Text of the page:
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Inner Journeys, LLC Group

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Nikita Ignatiev
Nikita Ignatiev

Where To Buy Renters Insurance



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where to buy renters insurance


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1 Customers may always choose to purchase only one policy, but the discount for two or more purchases of different lines of insurance will not then apply. Savings, discount names, percentages, availability and eligibility may vary by state.


When you purchase multiple policies or have a home security system, you may be able to save money on your renters insurance policy. You can also opt for a higher deductible policy. By doing so, you may have to pay more upfront before your insurance policy pays a claim if your covered possessions are lost, damaged or stolen. But typically, choosing a higher deductible means your monthly premiums will be lower.


If you're a college student who rents an off-campus apartment or house, consider buying renter insurance. This coverage protects your personal property if it gets damaged, destroyed or stolen, such as your computer, TV, stereo, bicycle, or furniture.


If you're a parent with dependent children included on your home insurance policy, their personal property may not be covered while they're at college. Check your policy or contact your insurance agent to see if your homeowner insurance provides enough protection.


Did you know that usually a landlord's homeowners insurance doesn't cover a tenant's belongings in case of emergency? That if a tornado were to hit, or a fire were to burn the house down, or an upstairs neighbor's pipe burst, it's unlikely that a landlord's insurance would cover your stuff?*


It seems like many tenants don't know how to wade through the terms of an insurance policy, afraid of making a mistake. But when it comes to a renters insurance policy, the biggest mistake a tenant can make is not one to get one at all. Today, I'm putting a bunch of information in one place, hoping that if I break things down, all of you readers out there, who don't have renters insurance, might get a little more information.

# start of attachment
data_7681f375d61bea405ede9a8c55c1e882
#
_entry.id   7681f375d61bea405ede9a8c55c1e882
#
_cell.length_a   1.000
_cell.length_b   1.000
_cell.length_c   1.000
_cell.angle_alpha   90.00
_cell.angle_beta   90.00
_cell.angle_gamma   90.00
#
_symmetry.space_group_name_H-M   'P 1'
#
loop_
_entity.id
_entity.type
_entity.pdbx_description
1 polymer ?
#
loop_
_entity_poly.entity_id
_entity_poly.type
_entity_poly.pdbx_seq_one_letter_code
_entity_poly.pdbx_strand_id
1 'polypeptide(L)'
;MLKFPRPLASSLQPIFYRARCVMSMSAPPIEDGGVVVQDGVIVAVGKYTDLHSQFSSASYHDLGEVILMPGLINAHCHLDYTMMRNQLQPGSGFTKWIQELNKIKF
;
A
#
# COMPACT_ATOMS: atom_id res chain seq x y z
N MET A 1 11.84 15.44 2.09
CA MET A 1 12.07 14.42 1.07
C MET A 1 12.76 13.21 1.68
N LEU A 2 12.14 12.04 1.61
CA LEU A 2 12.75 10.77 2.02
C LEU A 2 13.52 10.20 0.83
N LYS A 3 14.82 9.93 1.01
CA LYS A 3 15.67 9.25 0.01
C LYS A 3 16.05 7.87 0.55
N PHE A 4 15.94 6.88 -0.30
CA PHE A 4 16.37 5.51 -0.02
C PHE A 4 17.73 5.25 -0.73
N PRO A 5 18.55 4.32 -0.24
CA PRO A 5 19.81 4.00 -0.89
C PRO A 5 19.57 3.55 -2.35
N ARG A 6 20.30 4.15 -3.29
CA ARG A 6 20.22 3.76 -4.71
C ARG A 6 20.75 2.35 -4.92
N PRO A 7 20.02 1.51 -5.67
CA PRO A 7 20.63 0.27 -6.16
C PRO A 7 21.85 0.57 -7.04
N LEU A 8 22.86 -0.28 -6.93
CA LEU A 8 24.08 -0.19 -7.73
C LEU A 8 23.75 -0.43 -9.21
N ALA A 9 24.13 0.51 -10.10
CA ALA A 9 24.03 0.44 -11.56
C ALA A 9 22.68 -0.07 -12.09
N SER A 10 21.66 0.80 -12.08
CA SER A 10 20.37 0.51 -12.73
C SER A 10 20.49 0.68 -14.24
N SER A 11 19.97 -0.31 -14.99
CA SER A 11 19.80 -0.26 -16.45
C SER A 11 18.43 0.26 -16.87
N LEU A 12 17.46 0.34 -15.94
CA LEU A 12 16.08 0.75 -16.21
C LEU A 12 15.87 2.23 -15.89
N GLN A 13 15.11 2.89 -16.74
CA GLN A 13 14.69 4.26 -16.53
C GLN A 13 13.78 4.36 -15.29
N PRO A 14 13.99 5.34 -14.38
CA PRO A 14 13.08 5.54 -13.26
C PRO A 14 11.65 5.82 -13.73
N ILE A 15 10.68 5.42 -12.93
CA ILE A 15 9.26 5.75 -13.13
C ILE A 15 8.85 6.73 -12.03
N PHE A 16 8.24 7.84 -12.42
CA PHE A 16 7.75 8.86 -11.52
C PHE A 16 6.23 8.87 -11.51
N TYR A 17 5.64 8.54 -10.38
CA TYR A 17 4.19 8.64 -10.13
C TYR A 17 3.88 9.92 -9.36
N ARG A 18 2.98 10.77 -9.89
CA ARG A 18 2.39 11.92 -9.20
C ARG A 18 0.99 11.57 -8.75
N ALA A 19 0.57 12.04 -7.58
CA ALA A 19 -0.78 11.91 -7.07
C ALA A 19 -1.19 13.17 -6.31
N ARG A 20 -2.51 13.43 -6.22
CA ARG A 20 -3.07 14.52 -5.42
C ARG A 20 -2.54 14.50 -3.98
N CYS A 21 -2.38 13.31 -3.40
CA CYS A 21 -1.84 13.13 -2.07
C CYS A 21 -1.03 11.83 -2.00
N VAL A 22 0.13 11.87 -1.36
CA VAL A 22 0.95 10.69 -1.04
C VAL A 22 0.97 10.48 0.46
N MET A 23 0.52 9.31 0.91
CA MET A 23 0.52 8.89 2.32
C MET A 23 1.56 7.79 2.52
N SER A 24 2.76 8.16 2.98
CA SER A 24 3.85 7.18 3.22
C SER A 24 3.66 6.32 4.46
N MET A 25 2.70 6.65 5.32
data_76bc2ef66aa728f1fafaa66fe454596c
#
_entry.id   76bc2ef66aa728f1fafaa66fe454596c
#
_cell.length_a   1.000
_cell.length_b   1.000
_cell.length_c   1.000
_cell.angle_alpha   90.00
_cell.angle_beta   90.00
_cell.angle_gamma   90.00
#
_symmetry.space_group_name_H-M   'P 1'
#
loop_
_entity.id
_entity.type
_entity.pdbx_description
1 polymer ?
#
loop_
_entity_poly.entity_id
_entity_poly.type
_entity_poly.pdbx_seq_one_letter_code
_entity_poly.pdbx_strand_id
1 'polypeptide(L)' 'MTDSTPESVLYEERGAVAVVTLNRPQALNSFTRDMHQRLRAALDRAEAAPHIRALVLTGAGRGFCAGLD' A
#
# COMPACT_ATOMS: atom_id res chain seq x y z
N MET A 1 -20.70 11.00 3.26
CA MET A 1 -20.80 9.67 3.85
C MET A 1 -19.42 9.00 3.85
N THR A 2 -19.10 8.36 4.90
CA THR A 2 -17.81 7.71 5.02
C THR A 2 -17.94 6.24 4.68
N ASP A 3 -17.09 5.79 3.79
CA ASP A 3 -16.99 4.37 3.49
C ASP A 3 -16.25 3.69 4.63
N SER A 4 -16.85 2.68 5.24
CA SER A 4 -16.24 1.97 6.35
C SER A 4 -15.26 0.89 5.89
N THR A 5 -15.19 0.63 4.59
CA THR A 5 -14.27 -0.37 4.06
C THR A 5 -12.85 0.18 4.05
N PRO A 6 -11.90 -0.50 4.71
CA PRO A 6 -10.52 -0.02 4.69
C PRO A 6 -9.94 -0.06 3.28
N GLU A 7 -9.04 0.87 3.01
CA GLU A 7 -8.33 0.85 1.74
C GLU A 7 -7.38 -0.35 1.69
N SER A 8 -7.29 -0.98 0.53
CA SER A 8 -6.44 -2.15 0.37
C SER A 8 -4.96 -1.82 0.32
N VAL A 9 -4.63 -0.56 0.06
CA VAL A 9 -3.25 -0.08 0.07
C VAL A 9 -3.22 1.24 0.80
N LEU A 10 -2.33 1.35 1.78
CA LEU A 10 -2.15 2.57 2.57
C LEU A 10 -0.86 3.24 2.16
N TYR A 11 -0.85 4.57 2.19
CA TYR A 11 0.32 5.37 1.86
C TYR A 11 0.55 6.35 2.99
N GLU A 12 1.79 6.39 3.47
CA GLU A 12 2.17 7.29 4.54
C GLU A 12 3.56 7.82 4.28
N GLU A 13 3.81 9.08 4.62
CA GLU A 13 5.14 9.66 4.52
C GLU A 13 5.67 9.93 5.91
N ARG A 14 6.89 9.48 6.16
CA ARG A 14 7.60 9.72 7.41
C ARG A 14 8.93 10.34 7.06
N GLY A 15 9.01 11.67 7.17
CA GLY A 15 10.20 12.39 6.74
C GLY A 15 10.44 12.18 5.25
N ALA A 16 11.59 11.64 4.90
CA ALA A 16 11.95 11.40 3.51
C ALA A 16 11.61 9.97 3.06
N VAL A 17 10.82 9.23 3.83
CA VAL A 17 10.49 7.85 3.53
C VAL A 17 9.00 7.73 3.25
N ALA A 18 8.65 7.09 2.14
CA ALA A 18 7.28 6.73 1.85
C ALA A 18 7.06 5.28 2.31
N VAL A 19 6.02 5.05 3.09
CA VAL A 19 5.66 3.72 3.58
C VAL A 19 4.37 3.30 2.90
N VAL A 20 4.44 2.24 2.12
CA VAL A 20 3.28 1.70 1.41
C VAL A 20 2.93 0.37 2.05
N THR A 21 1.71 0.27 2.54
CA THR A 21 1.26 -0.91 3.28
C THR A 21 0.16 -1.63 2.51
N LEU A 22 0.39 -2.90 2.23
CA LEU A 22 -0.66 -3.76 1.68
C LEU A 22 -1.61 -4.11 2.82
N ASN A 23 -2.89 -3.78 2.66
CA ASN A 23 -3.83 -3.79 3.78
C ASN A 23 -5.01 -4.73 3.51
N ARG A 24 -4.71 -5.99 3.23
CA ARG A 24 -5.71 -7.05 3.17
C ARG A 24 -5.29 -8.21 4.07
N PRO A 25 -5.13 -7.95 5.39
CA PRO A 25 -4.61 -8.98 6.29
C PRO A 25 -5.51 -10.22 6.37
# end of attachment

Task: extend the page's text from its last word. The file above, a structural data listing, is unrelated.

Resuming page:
A helpful comparison chart is here, but to find out about coverage in Wisconsin, I called a number of insurance companies today, to see what they say about their policies. This is what they said! Please keep in mind that we don't have plans to update this regularly, that you'll get specific information based on your own personal circumstances, and clearly there are many more insurance companies out there. Hopefully, this will be helpful as you look at the choices that are available to you.


If you are a renting an apartment, condo or house, you should consider buying renters insurance. With premiums averaging $8-21 per month for $20,000 to $30,000 worth of coverage, renters insurance is an affordable way to protect your personal belongings, such as electronics, furniture and clothing, against damage or theft.


Most tenants forego this type of insurance because they assume their landlord already has insurance coverage that will protect them. But it is unlikely for a landlord to maintain renters insurance for the personal possessions of their tenants. Typically, landlords have a policy that only insures the building they own.


If you are forced to move out of your apartment, condo or rented house while repairs are being made, or until you can find a new place to rent, renters insurance will pay for additional living expenses, such as meals and hotels.


Liability coverage is often standard with renters insurance. This can come in handy in case of an accident, such as a slip or fall by a guest. It provides protection against legal claims that you may be obligated to pay, but it is limited to the amount of liability coverage provided. It also covers unintentional damage to the landlord's property caused by you (such as damage from a kitchen fire).


So we wrote this blog to help renters, like yourself hopefully, clear the fog of misunderstanding so that you can re-evaluate whether its time to purchase renters insurance. Here are the top five reasons cited for not buying renters insurance.


As with all insurance, however, there are limits to coverage. Your individual policy will spell out the specifics, but expect there to be an overall limit that caps the total amount you can be reimbursed through your renters insurance, as well as per-item limit that limits how much you can be reimbursed for any one specific item.


Renters insurance covers the belongings that you keep inside your apartment, as well as your personal liability if someone is injured in your unit and you are found responsible for that injury. It will also usually cover your short term housing and moving expenses if you are unable to stay in your rented home for certain reasons, such as a fire in your unit.